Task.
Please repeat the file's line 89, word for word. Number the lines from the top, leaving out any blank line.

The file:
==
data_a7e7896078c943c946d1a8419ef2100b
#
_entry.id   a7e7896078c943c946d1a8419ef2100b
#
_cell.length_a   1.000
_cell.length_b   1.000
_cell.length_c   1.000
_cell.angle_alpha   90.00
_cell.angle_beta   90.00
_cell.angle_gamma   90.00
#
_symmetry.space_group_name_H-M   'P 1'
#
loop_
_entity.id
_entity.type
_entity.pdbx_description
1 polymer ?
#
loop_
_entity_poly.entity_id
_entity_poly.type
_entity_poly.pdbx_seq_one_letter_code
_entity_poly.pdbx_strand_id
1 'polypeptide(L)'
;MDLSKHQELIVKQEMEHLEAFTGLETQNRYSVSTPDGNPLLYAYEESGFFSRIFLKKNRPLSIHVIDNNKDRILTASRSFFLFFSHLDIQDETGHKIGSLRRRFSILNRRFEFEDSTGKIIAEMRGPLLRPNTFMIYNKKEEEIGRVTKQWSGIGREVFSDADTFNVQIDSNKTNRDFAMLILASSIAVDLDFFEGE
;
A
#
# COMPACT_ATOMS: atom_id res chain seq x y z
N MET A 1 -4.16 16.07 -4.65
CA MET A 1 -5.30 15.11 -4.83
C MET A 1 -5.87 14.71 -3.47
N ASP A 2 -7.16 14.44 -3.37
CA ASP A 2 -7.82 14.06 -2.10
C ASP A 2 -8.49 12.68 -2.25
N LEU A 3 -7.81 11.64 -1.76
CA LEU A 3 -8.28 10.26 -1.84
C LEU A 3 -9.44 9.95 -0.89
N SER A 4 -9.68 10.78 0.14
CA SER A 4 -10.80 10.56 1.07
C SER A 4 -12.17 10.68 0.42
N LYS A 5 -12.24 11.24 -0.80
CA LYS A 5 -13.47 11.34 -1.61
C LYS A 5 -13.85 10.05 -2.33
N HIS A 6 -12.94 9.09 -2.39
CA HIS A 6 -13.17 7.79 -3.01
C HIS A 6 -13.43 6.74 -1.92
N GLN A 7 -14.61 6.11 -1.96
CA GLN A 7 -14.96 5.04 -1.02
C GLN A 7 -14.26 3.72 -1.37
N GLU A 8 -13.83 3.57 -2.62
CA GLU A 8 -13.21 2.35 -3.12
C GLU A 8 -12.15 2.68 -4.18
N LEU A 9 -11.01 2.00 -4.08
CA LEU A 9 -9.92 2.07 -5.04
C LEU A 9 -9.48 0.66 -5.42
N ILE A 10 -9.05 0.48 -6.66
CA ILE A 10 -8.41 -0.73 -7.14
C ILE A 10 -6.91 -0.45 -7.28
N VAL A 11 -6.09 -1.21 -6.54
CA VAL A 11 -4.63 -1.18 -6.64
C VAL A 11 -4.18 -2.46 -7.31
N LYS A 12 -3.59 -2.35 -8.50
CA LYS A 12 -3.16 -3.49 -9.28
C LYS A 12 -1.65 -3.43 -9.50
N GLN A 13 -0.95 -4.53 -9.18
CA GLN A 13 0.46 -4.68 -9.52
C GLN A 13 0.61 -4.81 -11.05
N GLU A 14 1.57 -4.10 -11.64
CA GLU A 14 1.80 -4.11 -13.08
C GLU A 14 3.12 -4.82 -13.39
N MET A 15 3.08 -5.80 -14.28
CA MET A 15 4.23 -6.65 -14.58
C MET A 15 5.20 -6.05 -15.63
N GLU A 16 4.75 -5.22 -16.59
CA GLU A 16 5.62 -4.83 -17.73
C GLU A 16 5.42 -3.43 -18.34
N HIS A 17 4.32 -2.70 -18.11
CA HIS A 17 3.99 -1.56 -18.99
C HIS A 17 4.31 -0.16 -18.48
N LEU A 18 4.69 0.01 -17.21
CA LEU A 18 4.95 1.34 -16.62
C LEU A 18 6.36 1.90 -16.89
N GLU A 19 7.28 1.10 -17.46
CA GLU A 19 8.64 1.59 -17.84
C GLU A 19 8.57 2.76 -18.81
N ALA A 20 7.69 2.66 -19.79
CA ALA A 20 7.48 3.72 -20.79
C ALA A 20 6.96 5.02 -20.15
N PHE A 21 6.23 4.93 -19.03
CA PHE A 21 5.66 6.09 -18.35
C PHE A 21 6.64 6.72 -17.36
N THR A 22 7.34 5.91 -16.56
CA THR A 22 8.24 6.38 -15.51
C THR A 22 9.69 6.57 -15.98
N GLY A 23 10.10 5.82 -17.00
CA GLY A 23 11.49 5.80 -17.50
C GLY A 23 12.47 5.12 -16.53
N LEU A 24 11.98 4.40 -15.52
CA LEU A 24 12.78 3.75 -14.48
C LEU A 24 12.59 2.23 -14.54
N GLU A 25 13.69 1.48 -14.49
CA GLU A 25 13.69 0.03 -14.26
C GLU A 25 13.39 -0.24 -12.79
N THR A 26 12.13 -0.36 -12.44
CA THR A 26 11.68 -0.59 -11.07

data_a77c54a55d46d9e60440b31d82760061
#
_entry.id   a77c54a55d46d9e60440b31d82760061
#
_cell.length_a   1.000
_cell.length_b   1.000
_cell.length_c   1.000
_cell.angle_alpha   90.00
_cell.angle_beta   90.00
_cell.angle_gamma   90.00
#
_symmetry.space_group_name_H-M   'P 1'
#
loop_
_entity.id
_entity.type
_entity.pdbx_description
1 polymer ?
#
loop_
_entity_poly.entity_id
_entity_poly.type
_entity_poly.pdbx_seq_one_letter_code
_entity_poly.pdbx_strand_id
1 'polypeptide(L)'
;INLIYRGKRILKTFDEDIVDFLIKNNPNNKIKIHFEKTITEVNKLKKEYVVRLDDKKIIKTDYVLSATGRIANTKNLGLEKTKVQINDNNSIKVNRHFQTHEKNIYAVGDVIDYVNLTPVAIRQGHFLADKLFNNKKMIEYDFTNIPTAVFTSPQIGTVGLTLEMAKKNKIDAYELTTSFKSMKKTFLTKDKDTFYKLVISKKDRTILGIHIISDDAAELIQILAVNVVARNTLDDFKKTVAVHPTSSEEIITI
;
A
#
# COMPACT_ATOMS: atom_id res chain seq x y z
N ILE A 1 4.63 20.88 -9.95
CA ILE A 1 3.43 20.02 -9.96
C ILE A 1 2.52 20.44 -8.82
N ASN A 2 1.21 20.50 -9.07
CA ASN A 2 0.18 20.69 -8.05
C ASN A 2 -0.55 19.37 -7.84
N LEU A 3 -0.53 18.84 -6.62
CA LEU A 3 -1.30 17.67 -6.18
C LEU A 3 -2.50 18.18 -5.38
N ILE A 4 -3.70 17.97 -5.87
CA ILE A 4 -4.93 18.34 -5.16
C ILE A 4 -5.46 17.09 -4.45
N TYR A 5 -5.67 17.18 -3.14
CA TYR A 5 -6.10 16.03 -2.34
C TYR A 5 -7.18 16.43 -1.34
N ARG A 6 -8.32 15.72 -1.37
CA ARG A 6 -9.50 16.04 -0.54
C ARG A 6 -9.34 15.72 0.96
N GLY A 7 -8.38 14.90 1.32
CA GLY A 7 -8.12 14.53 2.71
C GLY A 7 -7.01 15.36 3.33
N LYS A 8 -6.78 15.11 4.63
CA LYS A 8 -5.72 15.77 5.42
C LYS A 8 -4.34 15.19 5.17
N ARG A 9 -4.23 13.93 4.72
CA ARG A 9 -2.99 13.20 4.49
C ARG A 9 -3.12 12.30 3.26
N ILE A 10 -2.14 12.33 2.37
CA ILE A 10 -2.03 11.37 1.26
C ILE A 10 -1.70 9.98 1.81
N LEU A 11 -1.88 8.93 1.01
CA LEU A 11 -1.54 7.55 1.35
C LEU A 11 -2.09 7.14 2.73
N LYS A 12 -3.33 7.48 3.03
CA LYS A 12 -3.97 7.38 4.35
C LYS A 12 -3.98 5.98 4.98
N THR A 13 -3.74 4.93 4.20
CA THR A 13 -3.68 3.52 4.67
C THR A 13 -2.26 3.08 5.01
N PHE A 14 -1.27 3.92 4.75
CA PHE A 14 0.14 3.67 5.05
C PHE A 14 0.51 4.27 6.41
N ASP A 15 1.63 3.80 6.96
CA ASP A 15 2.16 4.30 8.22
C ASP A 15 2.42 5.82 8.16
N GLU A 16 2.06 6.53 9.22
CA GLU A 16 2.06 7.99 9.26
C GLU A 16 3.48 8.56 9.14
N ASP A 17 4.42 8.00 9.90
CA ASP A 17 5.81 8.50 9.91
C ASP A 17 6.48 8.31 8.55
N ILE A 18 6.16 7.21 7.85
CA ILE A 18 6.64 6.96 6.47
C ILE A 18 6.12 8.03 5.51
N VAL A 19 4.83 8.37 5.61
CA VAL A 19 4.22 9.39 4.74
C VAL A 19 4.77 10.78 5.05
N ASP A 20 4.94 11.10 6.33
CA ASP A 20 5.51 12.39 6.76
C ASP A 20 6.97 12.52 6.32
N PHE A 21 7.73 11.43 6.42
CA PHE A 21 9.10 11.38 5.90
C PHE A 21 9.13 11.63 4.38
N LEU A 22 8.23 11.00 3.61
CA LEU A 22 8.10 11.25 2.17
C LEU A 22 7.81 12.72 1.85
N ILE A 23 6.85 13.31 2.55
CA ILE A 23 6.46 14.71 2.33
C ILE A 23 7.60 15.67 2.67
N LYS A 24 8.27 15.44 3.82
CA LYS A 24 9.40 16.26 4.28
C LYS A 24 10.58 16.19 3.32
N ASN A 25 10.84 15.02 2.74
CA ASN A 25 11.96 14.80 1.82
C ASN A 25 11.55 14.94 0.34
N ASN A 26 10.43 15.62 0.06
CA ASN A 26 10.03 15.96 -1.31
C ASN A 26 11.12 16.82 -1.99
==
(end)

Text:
CA ALA A 20 7.48 3.72 -20.79